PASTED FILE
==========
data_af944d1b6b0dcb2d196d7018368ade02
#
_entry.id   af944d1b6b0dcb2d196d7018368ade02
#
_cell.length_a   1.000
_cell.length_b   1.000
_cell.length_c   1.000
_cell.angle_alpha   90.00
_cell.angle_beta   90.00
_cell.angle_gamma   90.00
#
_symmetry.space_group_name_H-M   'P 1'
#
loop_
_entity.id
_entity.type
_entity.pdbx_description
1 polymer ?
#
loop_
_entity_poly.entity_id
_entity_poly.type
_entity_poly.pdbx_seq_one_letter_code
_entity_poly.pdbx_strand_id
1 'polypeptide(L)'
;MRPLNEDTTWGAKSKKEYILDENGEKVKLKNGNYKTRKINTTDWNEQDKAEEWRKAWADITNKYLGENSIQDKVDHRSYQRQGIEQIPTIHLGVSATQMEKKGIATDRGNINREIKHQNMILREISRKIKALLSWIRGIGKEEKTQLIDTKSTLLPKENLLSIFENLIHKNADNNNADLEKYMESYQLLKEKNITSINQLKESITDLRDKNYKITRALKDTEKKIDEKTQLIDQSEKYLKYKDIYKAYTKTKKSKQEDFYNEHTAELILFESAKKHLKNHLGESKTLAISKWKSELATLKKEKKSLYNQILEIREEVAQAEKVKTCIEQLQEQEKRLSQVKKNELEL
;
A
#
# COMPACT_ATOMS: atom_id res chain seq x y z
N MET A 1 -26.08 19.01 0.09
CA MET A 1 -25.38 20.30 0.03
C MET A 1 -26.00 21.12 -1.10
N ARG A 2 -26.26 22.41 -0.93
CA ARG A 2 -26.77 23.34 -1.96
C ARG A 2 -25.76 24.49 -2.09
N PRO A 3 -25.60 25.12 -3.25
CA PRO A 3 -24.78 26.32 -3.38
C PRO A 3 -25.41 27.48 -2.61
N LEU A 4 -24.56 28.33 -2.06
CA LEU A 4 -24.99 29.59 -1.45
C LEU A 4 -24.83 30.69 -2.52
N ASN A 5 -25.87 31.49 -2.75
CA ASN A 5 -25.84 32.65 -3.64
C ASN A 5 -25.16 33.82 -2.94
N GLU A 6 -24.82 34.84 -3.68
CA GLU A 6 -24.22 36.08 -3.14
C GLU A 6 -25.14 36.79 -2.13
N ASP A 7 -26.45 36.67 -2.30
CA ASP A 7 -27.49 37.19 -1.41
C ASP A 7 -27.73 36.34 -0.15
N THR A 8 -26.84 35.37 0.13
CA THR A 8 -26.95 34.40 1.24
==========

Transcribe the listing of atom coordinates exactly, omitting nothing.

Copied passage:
data_af944d1b6b0dcb2d196d7018368ade02
#
_entry.id   af944d1b6b0dcb2d196d7018368ade02
#
_cell.length_a   1.000
_cell.length_b   1.000
_cell.length_c   1.000
_cell.angle_alpha   90.00
_cell.angle_beta   90.00
_cell.angle_gamma   90.00
#
_symmetry.space_group_name_H-M   'P 1'
#
loop_
_entity.id
_entity.type
_entity.pdbx_description
1 polymer ?
#
loop_
_entity_poly.entity_id
_entity_poly.type
_entity_poly.pdbx_seq_one_letter_code
_entity_poly.pdbx_strand_id
1 'polypeptide(L)'
;MRPLNEDTTWGAKSKKEYILDENGEKVKLKNGNYKTRKINTTDWNEQDKAEEWRKAWADITNKYLGENSIQDKVDHRSYQRQGIEQIPTIHLGVSATQMEKKGIATDRGNINREIKHQNMILREISRKIKALLSWIRGIGKEEKTQLIDTKSTLLPKENLLSIFENLIHKNADNNNADLEKYMESYQLLKEKNITSINQLKESITDLRDKNYKITRALKDTEKKIDEKTQLIDQSEKYLKYKDIYKAYTKTKKSKQEDFYNEHTAELILFESAKKHLKNHLGESKTLAISKWKSELATLKKEKKSLYNQILEIREEVAQAEKVKTCIEQLQEQEKRLSQVKKNELEL
;
A
#
# COMPACT_ATOMS: atom_id res chain seq x y z
N MET A 1 -26.08 19.01 0.09
CA MET A 1 -25.38 20.30 0.03
C MET A 1 -26.00 21.12 -1.10
N ARG A 2 -26.26 22.41 -0.93
CA ARG A 2 -26.77 23.34 -1.96
C ARG A 2 -25.76 24.49 -2.09
N PRO A 3 -25.60 25.12 -3.25
CA PRO A 3 -24.78 26.32 -3.38
C PRO A 3 -25.41 27.48 -2.61
N LEU A 4 -24.56 28.33 -2.06
CA LEU A 4 -24.99 29.59 -1.45
C LEU A 4 -24.83 30.69 -2.52
N ASN A 5 -25.87 31.49 -2.75
CA ASN A 5 -25.84 32.65 -3.64
C ASN A 5 -25.16 33.82 -2.94
N GLU A 6 -24.82 34.84 -3.68
CA GLU A 6 -24.22 36.08 -3.14
C GLU A 6 -25.14 36.79 -2.13
N ASP A 7 -26.45 36.67 -2.30
CA ASP A 7 -27.49 37.19 -1.41
C ASP A 7 -27.73 36.34 -0.15
N THR A 8 -26.84 35.37 0.13
CA THR A 8 -26.95 34.40 1.24